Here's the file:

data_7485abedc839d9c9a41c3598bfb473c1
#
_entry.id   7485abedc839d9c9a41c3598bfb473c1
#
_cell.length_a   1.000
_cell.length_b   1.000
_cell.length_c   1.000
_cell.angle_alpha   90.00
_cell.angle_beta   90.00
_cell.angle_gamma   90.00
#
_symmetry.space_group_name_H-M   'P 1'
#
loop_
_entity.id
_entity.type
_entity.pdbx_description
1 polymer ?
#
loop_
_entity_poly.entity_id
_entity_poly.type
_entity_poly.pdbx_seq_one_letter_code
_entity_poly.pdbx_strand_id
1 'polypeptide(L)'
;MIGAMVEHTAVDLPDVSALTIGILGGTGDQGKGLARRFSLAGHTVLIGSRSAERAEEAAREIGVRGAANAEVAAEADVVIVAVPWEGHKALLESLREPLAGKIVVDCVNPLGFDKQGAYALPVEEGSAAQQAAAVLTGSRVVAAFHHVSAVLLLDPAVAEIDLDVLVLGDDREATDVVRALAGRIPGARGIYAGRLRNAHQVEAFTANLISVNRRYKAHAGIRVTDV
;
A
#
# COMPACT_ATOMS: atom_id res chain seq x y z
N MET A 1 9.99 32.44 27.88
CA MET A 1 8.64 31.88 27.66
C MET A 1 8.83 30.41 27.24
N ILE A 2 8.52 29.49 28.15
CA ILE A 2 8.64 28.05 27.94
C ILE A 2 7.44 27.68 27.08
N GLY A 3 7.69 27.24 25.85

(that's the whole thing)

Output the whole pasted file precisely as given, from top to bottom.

data_7485abedc839d9c9a41c3598bfb473c1
#
_entry.id   7485abedc839d9c9a41c3598bfb473c1
#
_cell.length_a   1.000
_cell.length_b   1.000
_cell.length_c   1.000
_cell.angle_alpha   90.00
_cell.angle_beta   90.00
_cell.angle_gamma   90.00
#
_symmetry.space_group_name_H-M   'P 1'
#
loop_
_entity.id
_entity.type
_entity.pdbx_description
1 polymer ?
#
loop_
_entity_poly.entity_id
_entity_poly.type
_entity_poly.pdbx_seq_one_letter_code
_entity_poly.pdbx_strand_id
1 'polypeptide(L)'
;MIGAMVEHTAVDLPDVSALTIGILGGTGDQGKGLARRFSLAGHTVLIGSRSAERAEEAAREIGVRGAANAEVAAEADVVIVAVPWEGHKALLESLREPLAGKIVVDCVNPLGFDKQGAYALPVEEGSAAQQAAAVLTGSRVVAAFHHVSAVLLLDPAVAEIDLDVLVLGDDREATDVVRALAGRIPGARGIYAGRLRNAHQVEAFTANLISVNRRYKAHAGIRVTDV
;
A
#
# COMPACT_ATOMS: atom_id res chain seq x y z
N MET A 1 9.99 32.44 27.88
CA MET A 1 8.64 31.88 27.66
C MET A 1 8.83 30.41 27.24
N ILE A 2 8.52 29.49 28.15
CA ILE A 2 8.64 28.05 27.94
C ILE A 2 7.44 27.68 27.08
N GLY A 3 7.69 27.24 25.85